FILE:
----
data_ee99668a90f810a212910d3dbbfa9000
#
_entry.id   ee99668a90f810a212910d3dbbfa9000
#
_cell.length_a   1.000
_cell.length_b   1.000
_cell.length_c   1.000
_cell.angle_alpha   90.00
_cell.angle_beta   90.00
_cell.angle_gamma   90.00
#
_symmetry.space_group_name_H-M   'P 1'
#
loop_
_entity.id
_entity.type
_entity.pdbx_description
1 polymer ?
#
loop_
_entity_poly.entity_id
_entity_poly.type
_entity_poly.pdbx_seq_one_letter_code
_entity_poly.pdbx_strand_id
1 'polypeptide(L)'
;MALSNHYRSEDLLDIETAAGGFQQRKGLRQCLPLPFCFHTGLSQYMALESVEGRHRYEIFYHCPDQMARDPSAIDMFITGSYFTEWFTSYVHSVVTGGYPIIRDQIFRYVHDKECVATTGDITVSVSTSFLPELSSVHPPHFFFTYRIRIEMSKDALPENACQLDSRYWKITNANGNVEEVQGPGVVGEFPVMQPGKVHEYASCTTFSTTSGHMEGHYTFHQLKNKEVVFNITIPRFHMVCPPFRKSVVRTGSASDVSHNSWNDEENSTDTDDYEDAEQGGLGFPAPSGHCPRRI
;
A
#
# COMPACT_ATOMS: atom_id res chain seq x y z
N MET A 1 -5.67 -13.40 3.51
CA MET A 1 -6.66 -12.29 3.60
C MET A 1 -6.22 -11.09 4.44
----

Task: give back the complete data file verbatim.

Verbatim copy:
data_ee99668a90f810a212910d3dbbfa9000
#
_entry.id   ee99668a90f810a212910d3dbbfa9000
#
_cell.length_a   1.000
_cell.length_b   1.000
_cell.length_c   1.000
_cell.angle_alpha   90.00
_cell.angle_beta   90.00
_cell.angle_gamma   90.00
#
_symmetry.space_group_name_H-M   'P 1'
#
loop_
_entity.id
_entity.type
_entity.pdbx_description
1 polymer ?
#
loop_
_entity_poly.entity_id
_entity_poly.type
_entity_poly.pdbx_seq_one_letter_code
_entity_poly.pdbx_strand_id
1 'polypeptide(L)'
;MALSNHYRSEDLLDIETAAGGFQQRKGLRQCLPLPFCFHTGLSQYMALESVEGRHRYEIFYHCPDQMARDPSAIDMFITGSYFTEWFTSYVHSVVTGGYPIIRDQIFRYVHDKECVATTGDITVSVSTSFLPELSSVHPPHFFFTYRIRIEMSKDALPENACQLDSRYWKITNANGNVEEVQGPGVVGEFPVMQPGKVHEYASCTTFSTTSGHMEGHYTFHQLKNKEVVFNITIPRFHMVCPPFRKSVVRTGSASDVSHNSWNDEENSTDTDDYEDAEQGGLGFPAPSGHCPRRI
;
A
#
# COMPACT_ATOMS: atom_id res chain seq x y z
N MET A 1 -5.67 -13.40 3.51
CA MET A 1 -6.66 -12.29 3.60
C MET A 1 -6.22 -11.09 4.44